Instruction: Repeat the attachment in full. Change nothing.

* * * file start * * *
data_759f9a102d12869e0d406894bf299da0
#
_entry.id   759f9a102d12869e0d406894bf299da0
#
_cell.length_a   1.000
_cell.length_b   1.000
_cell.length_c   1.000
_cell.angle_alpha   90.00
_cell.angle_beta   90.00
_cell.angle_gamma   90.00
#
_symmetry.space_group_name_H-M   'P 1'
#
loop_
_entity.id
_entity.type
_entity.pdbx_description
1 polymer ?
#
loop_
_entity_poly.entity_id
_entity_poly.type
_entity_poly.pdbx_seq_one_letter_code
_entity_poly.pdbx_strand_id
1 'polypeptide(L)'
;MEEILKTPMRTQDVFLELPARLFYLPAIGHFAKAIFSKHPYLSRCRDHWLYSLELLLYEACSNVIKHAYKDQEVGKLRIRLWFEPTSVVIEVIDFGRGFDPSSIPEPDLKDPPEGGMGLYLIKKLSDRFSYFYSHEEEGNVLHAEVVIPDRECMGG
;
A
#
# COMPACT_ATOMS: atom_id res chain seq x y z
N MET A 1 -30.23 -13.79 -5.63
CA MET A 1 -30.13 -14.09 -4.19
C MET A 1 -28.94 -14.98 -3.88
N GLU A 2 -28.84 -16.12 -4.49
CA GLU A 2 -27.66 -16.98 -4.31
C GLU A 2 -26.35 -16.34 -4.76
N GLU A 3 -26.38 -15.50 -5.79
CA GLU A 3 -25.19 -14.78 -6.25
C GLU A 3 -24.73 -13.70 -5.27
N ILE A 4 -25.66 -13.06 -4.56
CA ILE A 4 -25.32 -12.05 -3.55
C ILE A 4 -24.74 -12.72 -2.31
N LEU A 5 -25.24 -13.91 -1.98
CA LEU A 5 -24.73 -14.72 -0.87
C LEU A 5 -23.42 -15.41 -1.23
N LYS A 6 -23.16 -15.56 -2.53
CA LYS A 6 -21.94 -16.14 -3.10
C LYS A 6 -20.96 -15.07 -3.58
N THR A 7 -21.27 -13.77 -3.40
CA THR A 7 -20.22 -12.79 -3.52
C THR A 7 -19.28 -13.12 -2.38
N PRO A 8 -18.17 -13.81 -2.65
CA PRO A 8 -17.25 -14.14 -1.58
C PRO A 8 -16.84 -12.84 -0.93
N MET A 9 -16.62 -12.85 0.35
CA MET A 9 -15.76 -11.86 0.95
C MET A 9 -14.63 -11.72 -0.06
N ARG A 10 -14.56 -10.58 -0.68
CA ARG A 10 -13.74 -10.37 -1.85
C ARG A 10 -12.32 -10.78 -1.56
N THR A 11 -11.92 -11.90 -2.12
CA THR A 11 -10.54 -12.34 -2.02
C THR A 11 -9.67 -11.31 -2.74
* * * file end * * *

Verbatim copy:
data_759f9a102d12869e0d406894bf299da0
#
_entry.id   759f9a102d12869e0d406894bf299da0
#
_cell.length_a   1.000
_cell.length_b   1.000
_cell.length_c   1.000
_cell.angle_alpha   90.00
_cell.angle_beta   90.00
_cell.angle_gamma   90.00
#
_symmetry.space_group_name_H-M   'P 1'
#
loop_
_entity.id
_entity.type
_entity.pdbx_description
1 polymer ?
#
loop_
_entity_poly.entity_id
_entity_poly.type
_entity_poly.pdbx_seq_one_letter_code
_entity_poly.pdbx_strand_id
1 'polypeptide(L)'
;MEEILKTPMRTQDVFLELPARLFYLPAIGHFAKAIFSKHPYLSRCRDHWLYSLELLLYEACSNVIKHAYKDQEVGKLRIRLWFEPTSVVIEVIDFGRGFDPSSIPEPDLKDPPEGGMGLYLIKKLSDRFSYFYSHEEEGNVLHAEVVIPDRECMGG
;
A
#
# COMPACT_ATOMS: atom_id res chain seq x y z
N MET A 1 -30.23 -13.79 -5.63
CA MET A 1 -30.13 -14.09 -4.19
C MET A 1 -28.94 -14.98 -3.88
N GLU A 2 -28.84 -16.12 -4.49
CA GLU A 2 -27.66 -16.98 -4.31
C GLU A 2 -26.35 -16.34 -4.76
N GLU A 3 -26.38 -15.50 -5.79
CA GLU A 3 -25.19 -14.78 -6.25
C GLU A 3 -24.73 -13.70 -5.27
N ILE A 4 -25.66 -13.06 -4.56
CA ILE A 4 -25.32 -12.05 -3.55
C ILE A 4 -24.74 -12.72 -2.31
N LEU A 5 -25.24 -13.91 -1.98
CA LEU A 5 -24.73 -14.72 -0.87
C LEU A 5 -23.42 -15.41 -1.23
N LYS A 6 -23.16 -15.56 -2.53
CA LYS A 6 -21.94 -16.14 -3.10
C LYS A 6 -20.96 -15.07 -3.58
N THR A 7 -21.27 -13.77 -3.40
CA THR A 7 -20.22 -12.79 -3.52
C THR A 7 -19.28 -13.12 -2.38
N PRO A 8 -18.17 -13.81 -2.65
CA PRO A 8 -17.25 -14.14 -1.58
C PRO A 8 -16.84 -12.84 -0.93
N MET A 9 -16.62 -12.85 0.35
CA MET A 9 -15.76 -11.86 0.95
C MET A 9 -14.63 -11.72 -0.06
N ARG A 10 -14.56 -10.58 -0.68
CA ARG A 10 -13.74 -10.37 -1.85
C ARG A 10 -12.32 -10.78 -1.56
N THR A 11 -11.92 -11.90 -2.12
CA THR A 11 -10.54 -12.34 -2.02
C THR A 11 -9.67 -11.31 -2.74